In January 1990, Deirdre Sugiuchi was 15 and on a plane to the Dominican Republic. She was fed up with her dysfunctional home life in the Mississippi Delta and had persuaded her fundamentalist Christian parents to send her to boarding school. 

They chose Escuela Caribe, a “Christian therapeutic residential boarding facility” in the Dominican Republic run by the American religious organization New Horizons Youth Ministries. 

“I thought Escuela Caribe would be a way to escape abuse,” Sugiuchi tells Newsweek. She would quickly come to learn that she was entering an institution where physical and psychological abuse was in the curriculum. 

In a harrowing new documentary, Kidnapped for Christ, filmmaker Kate Logan captured the scene at Escuela Caribe in 2006, years after Sugiuchi departed the school. Logan, who was a 20-year-old junior at an evangelical Christian university in California at the time, had intended to make a short film for her senior project of a “heartwarming story about troubled, underprivileged kids” who were at Escuela Caribe to “work through their issues.” 

Where American Teens were Abused in the Name of God

In January 1990, Deirdre Sugiuchi was 15 and on a plane to the Dominican Republic. She was fed up with her dysfunctional home life in the Mississippi Delta and had persuaded her fundamentalist Christian parents to send her to boarding school.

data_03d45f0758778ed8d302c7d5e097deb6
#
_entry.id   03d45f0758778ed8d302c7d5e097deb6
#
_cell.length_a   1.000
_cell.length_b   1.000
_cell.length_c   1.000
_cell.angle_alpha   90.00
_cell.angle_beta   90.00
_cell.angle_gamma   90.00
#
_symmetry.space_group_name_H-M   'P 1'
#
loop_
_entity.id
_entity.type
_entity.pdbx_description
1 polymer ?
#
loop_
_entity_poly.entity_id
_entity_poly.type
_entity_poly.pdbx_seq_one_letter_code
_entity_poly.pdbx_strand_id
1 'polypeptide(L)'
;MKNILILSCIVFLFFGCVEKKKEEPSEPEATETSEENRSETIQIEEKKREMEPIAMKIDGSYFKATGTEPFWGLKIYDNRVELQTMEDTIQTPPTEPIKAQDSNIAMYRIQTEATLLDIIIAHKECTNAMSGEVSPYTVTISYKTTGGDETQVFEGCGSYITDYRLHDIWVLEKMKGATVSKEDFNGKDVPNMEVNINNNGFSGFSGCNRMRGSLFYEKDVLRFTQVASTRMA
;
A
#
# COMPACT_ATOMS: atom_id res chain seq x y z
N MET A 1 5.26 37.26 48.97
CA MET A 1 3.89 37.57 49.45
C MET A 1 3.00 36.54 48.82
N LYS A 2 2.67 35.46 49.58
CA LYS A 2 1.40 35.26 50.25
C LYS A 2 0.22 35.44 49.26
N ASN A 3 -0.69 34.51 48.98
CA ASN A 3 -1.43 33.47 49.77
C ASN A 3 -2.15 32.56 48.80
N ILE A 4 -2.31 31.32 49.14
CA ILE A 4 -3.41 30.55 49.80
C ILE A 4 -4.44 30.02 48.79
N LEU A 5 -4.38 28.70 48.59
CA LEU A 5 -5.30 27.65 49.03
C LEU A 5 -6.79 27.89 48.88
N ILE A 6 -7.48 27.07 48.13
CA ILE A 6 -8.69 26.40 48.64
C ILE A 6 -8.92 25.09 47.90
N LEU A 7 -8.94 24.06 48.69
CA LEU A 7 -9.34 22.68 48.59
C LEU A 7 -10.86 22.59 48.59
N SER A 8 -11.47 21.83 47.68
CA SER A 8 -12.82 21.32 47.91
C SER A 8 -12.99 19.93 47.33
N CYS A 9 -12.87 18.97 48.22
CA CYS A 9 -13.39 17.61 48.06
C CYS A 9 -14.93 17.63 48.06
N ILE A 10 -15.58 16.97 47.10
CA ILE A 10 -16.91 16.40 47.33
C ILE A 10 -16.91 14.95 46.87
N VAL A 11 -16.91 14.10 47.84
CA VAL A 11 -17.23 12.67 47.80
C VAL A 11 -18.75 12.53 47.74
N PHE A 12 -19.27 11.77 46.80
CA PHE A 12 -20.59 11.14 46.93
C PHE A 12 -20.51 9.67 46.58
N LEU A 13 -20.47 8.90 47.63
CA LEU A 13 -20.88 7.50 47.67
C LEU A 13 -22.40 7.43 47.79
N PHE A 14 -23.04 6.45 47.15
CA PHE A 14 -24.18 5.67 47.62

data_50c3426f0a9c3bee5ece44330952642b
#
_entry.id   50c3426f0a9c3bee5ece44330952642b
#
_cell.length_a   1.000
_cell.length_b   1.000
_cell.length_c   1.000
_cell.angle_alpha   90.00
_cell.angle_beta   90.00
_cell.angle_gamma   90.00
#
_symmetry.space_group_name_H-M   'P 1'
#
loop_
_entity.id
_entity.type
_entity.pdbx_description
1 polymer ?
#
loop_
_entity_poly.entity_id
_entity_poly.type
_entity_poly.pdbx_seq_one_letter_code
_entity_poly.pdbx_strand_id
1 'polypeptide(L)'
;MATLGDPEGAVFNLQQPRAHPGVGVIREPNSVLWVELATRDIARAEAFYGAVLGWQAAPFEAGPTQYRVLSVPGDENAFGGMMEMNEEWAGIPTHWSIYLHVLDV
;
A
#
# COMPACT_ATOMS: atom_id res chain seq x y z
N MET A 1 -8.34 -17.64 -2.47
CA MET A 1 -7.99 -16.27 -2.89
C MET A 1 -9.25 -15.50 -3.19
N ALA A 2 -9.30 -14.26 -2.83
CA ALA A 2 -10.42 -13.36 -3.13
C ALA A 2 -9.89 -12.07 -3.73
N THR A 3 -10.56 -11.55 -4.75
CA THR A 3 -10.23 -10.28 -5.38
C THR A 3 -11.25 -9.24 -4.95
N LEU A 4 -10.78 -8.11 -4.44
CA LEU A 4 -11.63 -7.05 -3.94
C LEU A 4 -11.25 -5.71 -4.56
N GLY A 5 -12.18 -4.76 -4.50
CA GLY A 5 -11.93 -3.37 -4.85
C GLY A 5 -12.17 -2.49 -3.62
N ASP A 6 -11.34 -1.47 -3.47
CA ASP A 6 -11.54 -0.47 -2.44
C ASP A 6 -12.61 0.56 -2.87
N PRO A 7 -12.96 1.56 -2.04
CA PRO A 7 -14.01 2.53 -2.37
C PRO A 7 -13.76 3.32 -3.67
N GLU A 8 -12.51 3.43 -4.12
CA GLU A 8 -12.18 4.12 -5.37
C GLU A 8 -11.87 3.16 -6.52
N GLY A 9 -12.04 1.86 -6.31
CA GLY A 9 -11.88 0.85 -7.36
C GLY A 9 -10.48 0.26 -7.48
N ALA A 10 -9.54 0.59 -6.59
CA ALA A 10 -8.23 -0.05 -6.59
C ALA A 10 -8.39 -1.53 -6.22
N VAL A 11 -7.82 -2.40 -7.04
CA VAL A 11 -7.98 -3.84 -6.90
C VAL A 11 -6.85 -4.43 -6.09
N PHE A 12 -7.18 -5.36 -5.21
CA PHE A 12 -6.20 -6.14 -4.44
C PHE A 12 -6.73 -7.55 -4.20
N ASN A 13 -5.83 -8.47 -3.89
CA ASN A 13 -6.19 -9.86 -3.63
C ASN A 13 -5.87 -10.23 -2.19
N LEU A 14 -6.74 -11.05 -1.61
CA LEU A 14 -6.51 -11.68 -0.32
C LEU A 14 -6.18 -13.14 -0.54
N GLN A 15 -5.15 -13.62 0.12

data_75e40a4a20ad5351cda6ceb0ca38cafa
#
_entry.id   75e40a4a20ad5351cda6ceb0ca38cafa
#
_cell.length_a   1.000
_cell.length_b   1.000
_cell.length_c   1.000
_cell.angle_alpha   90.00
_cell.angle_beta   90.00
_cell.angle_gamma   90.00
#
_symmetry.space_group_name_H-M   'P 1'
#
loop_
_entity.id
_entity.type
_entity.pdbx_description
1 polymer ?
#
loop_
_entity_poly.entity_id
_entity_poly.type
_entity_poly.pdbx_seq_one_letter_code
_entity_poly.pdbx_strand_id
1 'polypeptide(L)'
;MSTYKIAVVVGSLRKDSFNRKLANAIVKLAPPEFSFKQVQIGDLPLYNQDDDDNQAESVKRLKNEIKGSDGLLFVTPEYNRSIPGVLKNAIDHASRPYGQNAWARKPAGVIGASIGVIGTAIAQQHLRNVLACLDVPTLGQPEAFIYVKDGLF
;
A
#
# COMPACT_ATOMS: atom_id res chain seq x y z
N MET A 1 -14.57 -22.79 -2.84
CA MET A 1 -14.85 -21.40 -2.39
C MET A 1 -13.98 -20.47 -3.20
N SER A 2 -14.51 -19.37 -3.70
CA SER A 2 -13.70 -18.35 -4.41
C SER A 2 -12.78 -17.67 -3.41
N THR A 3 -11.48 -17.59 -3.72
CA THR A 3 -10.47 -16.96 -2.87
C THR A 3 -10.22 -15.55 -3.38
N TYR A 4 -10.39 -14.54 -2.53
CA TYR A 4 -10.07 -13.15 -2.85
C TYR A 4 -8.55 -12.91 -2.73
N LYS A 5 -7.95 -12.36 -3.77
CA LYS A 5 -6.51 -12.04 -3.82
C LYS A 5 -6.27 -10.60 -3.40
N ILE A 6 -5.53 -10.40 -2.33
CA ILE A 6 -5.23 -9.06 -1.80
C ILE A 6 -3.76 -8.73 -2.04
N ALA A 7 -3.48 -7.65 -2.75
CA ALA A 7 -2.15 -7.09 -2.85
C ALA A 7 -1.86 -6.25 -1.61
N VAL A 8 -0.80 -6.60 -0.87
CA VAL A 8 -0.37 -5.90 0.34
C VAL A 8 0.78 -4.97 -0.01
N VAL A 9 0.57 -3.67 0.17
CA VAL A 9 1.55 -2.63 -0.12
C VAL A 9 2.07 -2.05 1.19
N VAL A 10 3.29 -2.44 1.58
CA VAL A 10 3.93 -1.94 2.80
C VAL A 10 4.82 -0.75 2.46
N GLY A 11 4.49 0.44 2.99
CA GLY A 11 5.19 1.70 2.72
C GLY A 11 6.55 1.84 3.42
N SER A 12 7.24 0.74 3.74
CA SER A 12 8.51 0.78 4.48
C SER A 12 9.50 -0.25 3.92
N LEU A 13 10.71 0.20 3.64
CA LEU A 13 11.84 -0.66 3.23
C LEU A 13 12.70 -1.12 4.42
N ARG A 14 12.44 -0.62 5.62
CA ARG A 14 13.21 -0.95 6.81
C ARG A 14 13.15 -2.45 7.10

They chose Escuela Caribe, a “Christian therapeutic residential boarding facility” in the Dominican Republic run by the American religious organization New Horizons Youth Ministries.

“I thought Escuela Caribe would be a way to escape abuse,” Sugiuchi tells Newsweek. She would quickly come to learn that she was entering an institution where physical and psychological abuse was in the curriculum.

In a harrowing new documentary, Kidnapped for Christ, filmmaker Kate Logan captured the scene at Escuela Caribe in 2006, years after Sugiuchi departed the school. Logan, who was a 20-year-old junior at an evangelical Christian university in California at the time, had intended to make a short film for her senior project of a “heartwarming story about troubled, underprivileged kids” who were at Escuela Caribe to “work through their issues.”

Where American Teens were Abused in the Name of God